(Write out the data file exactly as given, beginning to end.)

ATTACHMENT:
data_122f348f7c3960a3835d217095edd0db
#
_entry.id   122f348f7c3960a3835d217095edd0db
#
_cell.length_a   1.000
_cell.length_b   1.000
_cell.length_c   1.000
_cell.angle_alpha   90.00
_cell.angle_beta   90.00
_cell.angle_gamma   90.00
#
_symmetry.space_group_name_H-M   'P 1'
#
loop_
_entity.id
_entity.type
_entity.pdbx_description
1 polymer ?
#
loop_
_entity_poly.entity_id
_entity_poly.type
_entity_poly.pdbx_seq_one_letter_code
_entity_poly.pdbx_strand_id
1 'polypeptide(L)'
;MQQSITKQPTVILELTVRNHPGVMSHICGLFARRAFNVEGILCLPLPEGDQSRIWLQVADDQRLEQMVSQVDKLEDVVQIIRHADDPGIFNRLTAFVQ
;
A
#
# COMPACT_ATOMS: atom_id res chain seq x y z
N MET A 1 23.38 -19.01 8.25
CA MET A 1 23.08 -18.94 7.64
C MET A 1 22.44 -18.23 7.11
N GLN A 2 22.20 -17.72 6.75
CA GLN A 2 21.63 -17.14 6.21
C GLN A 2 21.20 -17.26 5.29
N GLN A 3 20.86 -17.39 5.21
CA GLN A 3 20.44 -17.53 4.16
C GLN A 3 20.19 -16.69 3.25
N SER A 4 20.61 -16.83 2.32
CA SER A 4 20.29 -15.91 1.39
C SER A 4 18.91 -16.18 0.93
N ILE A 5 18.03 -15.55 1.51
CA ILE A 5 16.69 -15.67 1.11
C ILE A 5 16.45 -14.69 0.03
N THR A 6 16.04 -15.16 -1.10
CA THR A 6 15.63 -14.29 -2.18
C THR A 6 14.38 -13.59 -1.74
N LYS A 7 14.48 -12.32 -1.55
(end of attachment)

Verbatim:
data_122f348f7c3960a3835d217095edd0db
#
_entry.id   122f348f7c3960a3835d217095edd0db
#
_cell.length_a   1.000
_cell.length_b   1.000
_cell.length_c   1.000
_cell.angle_alpha   90.00
_cell.angle_beta   90.00
_cell.angle_gamma   90.00
#
_symmetry.space_group_name_H-M   'P 1'
#
loop_
_entity.id
_entity.type
_entity.pdbx_description
1 polymer ?
#
loop_
_entity_poly.entity_id
_entity_poly.type
_entity_poly.pdbx_seq_one_letter_code
_entity_poly.pdbx_strand_id
1 'polypeptide(L)'
;MQQSITKQPTVILELTVRNHPGVMSHICGLFARRAFNVEGILCLPLPEGDQSRIWLQVADDQRLEQMVSQVDKLEDVVQIIRHADDPGIFNRLTAFVQ
;
A
#
# COMPACT_ATOMS: atom_id res chain seq x y z
N MET A 1 23.38 -19.01 8.25
CA MET A 1 23.08 -18.94 7.64
C MET A 1 22.44 -18.23 7.11
N GLN A 2 22.20 -17.72 6.75
CA GLN A 2 21.63 -17.14 6.21
C GLN A 2 21.20 -17.26 5.29
N GLN A 3 20.86 -17.39 5.21
CA GLN A 3 20.44 -17.53 4.16
C GLN A 3 20.19 -16.69 3.25
N SER A 4 20.61 -16.83 2.32
CA SER A 4 20.29 -15.91 1.39
C SER A 4 18.91 -16.18 0.93
N ILE A 5 18.03 -15.55 1.51
CA ILE A 5 16.69 -15.67 1.11
C ILE A 5 16.45 -14.69 0.03
N THR A 6 16.04 -15.16 -1.10
CA THR A 6 15.63 -14.29 -2.18
C THR A 6 14.38 -13.59 -1.74
N LYS A 7 14.48 -12.32 -1.55